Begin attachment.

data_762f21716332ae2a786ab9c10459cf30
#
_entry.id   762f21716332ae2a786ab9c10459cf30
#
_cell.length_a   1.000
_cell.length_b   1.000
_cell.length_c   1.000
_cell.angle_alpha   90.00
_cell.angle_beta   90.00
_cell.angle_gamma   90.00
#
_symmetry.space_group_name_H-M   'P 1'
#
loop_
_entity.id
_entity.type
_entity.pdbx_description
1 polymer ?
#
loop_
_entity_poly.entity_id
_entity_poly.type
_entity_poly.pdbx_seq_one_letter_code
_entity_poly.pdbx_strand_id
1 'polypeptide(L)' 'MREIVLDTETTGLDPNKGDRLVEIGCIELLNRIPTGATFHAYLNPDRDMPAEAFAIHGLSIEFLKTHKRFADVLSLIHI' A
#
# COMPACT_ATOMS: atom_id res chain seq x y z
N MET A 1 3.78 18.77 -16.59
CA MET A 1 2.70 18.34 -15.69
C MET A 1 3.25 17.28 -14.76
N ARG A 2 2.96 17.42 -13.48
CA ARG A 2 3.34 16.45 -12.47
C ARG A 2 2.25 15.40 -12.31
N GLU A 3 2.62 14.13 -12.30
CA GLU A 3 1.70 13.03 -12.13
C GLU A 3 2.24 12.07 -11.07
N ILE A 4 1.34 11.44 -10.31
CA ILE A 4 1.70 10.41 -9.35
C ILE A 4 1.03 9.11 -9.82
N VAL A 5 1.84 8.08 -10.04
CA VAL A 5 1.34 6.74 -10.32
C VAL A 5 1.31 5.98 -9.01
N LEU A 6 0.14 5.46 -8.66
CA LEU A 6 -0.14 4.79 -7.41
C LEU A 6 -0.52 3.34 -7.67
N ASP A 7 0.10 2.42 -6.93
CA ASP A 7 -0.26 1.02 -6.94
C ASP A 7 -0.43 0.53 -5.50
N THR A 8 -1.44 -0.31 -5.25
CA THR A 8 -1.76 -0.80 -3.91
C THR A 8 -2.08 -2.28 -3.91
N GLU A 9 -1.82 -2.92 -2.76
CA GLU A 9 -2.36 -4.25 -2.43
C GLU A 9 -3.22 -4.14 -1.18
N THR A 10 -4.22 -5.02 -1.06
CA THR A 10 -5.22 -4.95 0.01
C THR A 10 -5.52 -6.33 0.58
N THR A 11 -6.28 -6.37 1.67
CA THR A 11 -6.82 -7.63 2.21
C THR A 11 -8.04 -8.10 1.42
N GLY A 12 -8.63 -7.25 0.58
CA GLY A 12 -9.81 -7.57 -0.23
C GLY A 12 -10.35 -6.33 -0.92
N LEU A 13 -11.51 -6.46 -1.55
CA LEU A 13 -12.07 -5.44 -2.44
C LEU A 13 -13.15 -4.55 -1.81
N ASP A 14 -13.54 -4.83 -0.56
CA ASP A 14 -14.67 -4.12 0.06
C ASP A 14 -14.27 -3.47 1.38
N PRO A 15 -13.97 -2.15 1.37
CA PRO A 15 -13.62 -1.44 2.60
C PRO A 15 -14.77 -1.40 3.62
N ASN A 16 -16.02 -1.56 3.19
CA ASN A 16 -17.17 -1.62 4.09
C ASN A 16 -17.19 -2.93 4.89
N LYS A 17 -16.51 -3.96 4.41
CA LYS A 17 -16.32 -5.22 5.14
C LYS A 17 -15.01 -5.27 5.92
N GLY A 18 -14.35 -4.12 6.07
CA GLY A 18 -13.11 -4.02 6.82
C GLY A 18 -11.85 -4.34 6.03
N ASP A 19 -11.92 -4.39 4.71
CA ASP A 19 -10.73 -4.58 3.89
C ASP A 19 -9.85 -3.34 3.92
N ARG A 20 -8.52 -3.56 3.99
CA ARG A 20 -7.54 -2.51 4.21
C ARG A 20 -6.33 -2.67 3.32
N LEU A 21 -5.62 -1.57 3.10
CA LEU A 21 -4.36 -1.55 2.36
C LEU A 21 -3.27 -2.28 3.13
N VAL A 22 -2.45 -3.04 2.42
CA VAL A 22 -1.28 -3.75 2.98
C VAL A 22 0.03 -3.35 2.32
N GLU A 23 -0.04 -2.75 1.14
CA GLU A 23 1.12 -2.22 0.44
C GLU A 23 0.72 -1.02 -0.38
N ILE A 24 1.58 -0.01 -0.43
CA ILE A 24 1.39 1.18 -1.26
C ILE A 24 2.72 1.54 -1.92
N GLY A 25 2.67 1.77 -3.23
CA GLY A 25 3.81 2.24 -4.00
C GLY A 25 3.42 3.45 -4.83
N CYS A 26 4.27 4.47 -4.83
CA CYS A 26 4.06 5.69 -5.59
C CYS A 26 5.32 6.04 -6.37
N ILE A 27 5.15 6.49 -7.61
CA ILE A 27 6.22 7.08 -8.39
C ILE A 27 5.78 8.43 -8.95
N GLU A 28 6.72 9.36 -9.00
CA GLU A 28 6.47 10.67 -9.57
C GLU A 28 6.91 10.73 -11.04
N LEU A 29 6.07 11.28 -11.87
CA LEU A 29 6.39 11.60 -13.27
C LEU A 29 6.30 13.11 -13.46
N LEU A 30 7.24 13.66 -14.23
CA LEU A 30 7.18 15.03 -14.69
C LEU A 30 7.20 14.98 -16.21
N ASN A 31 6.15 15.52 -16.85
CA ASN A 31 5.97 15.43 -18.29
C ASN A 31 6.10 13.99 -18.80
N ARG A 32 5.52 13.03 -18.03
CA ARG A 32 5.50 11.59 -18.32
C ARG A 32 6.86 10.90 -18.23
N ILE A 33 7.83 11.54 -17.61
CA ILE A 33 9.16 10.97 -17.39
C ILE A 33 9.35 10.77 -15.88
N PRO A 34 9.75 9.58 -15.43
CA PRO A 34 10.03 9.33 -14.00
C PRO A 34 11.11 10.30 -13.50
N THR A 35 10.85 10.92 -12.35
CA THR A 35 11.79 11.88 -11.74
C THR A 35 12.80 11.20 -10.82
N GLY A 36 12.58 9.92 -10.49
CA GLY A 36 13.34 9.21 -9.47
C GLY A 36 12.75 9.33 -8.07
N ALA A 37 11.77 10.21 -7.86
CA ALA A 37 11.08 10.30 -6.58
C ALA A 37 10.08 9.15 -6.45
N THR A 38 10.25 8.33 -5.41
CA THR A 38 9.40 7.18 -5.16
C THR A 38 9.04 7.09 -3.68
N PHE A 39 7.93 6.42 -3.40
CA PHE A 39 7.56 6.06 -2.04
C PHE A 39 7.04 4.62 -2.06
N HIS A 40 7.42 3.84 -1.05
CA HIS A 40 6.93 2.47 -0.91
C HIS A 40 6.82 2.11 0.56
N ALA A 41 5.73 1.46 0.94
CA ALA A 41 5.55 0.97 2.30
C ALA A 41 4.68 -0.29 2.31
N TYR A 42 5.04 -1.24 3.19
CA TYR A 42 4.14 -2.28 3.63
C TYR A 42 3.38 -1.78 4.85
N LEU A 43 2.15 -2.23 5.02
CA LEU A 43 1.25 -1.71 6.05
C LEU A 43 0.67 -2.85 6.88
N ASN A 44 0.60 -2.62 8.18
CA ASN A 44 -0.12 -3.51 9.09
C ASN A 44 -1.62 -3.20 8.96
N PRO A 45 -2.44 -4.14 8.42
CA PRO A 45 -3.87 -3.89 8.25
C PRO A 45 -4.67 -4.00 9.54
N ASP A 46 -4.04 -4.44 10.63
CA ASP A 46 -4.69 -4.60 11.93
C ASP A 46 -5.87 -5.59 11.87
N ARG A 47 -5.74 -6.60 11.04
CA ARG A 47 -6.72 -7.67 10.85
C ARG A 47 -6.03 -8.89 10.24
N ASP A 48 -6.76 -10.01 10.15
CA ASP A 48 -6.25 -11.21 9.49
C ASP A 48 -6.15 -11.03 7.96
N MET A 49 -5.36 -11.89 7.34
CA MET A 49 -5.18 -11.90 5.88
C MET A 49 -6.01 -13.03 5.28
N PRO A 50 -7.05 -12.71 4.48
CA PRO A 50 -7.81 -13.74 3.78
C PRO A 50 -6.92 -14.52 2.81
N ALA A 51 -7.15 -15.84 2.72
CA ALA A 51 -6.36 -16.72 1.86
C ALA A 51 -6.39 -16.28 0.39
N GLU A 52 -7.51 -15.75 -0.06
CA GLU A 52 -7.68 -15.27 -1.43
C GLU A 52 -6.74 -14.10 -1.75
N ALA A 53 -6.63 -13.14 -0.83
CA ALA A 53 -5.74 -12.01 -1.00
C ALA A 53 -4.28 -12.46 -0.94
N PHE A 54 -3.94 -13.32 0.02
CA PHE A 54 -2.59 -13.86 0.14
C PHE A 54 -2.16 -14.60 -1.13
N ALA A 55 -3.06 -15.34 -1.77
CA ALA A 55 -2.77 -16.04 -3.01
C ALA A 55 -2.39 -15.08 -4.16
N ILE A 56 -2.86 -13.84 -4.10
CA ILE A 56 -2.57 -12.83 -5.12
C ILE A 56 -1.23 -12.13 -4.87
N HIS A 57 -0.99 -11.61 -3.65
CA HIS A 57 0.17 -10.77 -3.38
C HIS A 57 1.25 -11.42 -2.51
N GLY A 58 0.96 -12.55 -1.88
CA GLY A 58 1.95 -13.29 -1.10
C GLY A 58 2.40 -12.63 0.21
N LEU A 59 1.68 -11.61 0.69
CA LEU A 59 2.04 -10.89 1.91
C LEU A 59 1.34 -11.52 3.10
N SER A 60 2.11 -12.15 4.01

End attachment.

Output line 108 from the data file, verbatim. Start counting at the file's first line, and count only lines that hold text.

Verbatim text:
C ILE A 27 5.78 8.43 -8.95